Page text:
"Boy You Fight Like a Girl" by Alex Pham

Essay by p0090University, Bachelor'sA, October 2006

download word file, 2 pages 0.0

Alex Pham author of "Boy You Fight Like a Girl" investigates the every growing world of online gaming and how gender affects both worlds. The "fastest-growing segment of the computer game market"(155) adventure gaming has hundreds of thousands of players that average twenty hours of play a week and thousands of them are playing as characters of the opposite sex.

Pham first introduces a character known as Cardinal, a woman avatar played by a man, Kenn Gold. Gold, a former army sergeant, chose a female avatar for tactical purposes, but was completely surprised by the way he was treated as a woman. He noted the pick up lines and unfortunate attempts at being "sophisticated and cool."(155) Pham elaborates on how men playing as women feel as though they can be more talkative and less crude and women playing as men have the ability to be more aggressive and avoid the annoying pick up lines they endure in everyday life.

Playing the game as the opposite sex can open you up to the difficulties of being that sex. When a female avatar needs something the men avatars will often be right there to help, but most often with out expecting something in return. Relph Koster, a player who uses an avatar of the opposite sex says, "if you're a female character, just something as innocent as smiling might get read wrong."(156) In the adventure gaming realm, how you are perceived is everything, men would throw anything at a woman to get what they want.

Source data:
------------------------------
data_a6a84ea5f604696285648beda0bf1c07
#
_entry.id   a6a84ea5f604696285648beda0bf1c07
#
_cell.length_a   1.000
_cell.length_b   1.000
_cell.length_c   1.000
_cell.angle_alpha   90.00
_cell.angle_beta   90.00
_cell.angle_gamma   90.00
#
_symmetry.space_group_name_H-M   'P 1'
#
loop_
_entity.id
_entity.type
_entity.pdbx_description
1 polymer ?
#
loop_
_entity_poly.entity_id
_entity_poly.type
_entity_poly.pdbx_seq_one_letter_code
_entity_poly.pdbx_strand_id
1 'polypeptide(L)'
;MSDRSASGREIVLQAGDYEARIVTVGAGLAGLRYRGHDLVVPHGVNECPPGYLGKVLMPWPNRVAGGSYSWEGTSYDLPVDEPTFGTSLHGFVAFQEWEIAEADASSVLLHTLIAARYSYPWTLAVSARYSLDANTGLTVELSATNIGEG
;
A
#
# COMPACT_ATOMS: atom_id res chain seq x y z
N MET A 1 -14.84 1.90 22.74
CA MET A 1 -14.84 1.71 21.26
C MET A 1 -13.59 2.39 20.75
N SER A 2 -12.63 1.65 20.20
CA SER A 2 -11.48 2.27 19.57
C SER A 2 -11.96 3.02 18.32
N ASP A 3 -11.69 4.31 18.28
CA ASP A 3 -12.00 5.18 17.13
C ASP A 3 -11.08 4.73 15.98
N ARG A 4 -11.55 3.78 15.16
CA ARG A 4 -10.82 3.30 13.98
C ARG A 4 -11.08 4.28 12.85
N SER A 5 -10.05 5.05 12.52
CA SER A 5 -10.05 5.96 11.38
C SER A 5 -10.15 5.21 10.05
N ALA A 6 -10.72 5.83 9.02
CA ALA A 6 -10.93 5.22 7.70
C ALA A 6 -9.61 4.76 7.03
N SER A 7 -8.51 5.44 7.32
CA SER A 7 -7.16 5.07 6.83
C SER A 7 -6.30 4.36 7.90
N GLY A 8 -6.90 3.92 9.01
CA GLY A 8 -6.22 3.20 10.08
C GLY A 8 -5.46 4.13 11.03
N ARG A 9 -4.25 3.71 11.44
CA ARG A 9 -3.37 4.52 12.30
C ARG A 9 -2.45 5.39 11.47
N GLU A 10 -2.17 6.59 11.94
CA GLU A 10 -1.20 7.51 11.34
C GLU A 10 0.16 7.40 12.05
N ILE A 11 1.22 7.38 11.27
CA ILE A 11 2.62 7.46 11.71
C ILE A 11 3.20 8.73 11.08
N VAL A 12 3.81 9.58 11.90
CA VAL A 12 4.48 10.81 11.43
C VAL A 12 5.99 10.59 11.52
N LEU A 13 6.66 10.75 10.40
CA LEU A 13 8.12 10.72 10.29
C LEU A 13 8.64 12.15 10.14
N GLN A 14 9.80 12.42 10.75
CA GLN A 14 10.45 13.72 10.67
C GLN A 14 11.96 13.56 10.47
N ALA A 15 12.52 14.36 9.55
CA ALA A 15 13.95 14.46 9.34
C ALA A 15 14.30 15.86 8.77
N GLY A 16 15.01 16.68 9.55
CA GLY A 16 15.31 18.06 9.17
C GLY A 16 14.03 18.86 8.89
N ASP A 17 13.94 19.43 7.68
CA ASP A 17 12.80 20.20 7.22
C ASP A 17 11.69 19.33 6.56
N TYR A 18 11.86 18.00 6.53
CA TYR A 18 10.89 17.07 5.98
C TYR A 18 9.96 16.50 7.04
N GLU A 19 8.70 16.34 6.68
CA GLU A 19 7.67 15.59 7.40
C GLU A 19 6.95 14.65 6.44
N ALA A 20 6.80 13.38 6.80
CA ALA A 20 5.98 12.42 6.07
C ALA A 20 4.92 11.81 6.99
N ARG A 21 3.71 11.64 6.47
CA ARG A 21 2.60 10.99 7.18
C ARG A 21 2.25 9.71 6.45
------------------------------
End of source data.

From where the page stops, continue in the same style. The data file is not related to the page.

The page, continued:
The Internet has such an affect on how people act because of it's since of safety. When no one knows what you look like or what you do for a living, how can they say you aren't a certain way. The since of freedom with anonymity makes people more brave and wiling to take chances. Which is why many players have multiple avatars, so they can use the one that most feels like them that day. Rick Hall explained this when he said, "If you're the type of guy who wouldn't approach a girl in real life, you can do it online. And if you get shot down who cares."

In these games they can also expand to find groups of people that enjoy the same things as them, things that are not always acceptable in face-to-face society. In a culture where we base how we act and what we say on whom we perceive we're talking to, some people use this setting to get away from that to become who they want. But as a result of this gamers find themselves spending great deals of time figuring out whom they are truly playing with or talking to.

Pham finishes with a quote by Koster stating, "There's this notion that the Internet will give us this utopia where gender, age and race don't matter. The idea that we'll all just be disembodied floating lights just ain't gonna happen." Which puts perspective to the entire article, that the internet is used for some people to get away from the social norms and spend some time fantasizing who they wish they were.